Pollinators and Way stations
Have you heard the buzz? Bees are necessary pollinators to our native ecosystems. Unfortunately, bees are becoming endangered in many parts of America. In fact, seven species of bees were added in the Endangered Species List in 2016. Berea College is proud to host pollinator waystations on campus. Pollinator waystations are landscaped beds that have been planted with flowers that are attractive to pollinators, including bees, butterflies and even some birds. Without these pollinators we wouldn’t have the huge variety of flowers, fruits and vegetables that make up our food system. According to one study, “Honey bees contribute over $14 billion to the value of U.S. crop production,” making them invaluable to our current way of life.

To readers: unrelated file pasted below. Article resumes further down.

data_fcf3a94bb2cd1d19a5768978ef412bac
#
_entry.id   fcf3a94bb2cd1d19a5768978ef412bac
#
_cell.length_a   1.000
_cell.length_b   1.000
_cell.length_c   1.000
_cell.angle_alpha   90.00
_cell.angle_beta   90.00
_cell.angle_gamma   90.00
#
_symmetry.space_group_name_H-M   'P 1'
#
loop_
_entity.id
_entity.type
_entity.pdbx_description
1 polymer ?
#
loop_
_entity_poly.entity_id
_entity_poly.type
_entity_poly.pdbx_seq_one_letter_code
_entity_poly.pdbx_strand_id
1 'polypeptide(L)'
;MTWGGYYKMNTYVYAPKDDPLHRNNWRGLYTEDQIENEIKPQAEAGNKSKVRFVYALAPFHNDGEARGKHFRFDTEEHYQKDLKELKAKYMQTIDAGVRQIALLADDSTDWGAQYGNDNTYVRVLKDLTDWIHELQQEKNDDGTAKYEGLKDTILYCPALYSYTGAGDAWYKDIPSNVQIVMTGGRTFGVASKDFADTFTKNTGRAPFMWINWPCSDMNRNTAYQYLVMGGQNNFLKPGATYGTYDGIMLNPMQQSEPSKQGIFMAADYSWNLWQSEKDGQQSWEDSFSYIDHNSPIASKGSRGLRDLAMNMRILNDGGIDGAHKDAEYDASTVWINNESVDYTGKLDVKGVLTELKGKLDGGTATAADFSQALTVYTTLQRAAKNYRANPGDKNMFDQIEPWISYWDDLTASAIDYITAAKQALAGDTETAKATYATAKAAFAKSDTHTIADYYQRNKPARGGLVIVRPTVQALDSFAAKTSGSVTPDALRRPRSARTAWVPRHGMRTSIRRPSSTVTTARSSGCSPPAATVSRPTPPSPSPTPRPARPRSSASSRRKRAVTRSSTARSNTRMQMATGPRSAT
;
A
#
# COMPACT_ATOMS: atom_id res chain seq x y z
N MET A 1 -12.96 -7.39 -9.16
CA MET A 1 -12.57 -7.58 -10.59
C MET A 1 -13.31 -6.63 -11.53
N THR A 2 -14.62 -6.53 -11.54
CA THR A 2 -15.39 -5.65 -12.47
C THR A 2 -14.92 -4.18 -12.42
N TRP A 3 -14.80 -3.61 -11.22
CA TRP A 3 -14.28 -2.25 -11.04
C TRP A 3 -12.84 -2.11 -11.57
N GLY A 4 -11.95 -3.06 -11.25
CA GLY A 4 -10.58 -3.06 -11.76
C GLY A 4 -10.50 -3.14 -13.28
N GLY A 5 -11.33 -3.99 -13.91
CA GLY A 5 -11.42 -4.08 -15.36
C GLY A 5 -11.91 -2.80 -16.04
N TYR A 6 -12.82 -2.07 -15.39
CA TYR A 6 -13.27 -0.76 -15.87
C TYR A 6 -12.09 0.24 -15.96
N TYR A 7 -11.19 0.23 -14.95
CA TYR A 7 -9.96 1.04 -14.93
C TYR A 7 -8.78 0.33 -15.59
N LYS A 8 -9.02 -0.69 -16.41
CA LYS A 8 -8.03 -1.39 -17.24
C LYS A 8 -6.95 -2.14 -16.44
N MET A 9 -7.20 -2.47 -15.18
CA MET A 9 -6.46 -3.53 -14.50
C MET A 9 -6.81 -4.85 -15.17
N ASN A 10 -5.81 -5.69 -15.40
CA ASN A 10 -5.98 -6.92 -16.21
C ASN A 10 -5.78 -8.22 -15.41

In addition to purposefully landscaped beds, pollinators of all stripes (and feathers) enjoy blooms of all types, including many flowering weeds. Thanks to Berea College’s “No Spray” practices, all of these native plants are allowed to grow on campus for use by our wild neighbors.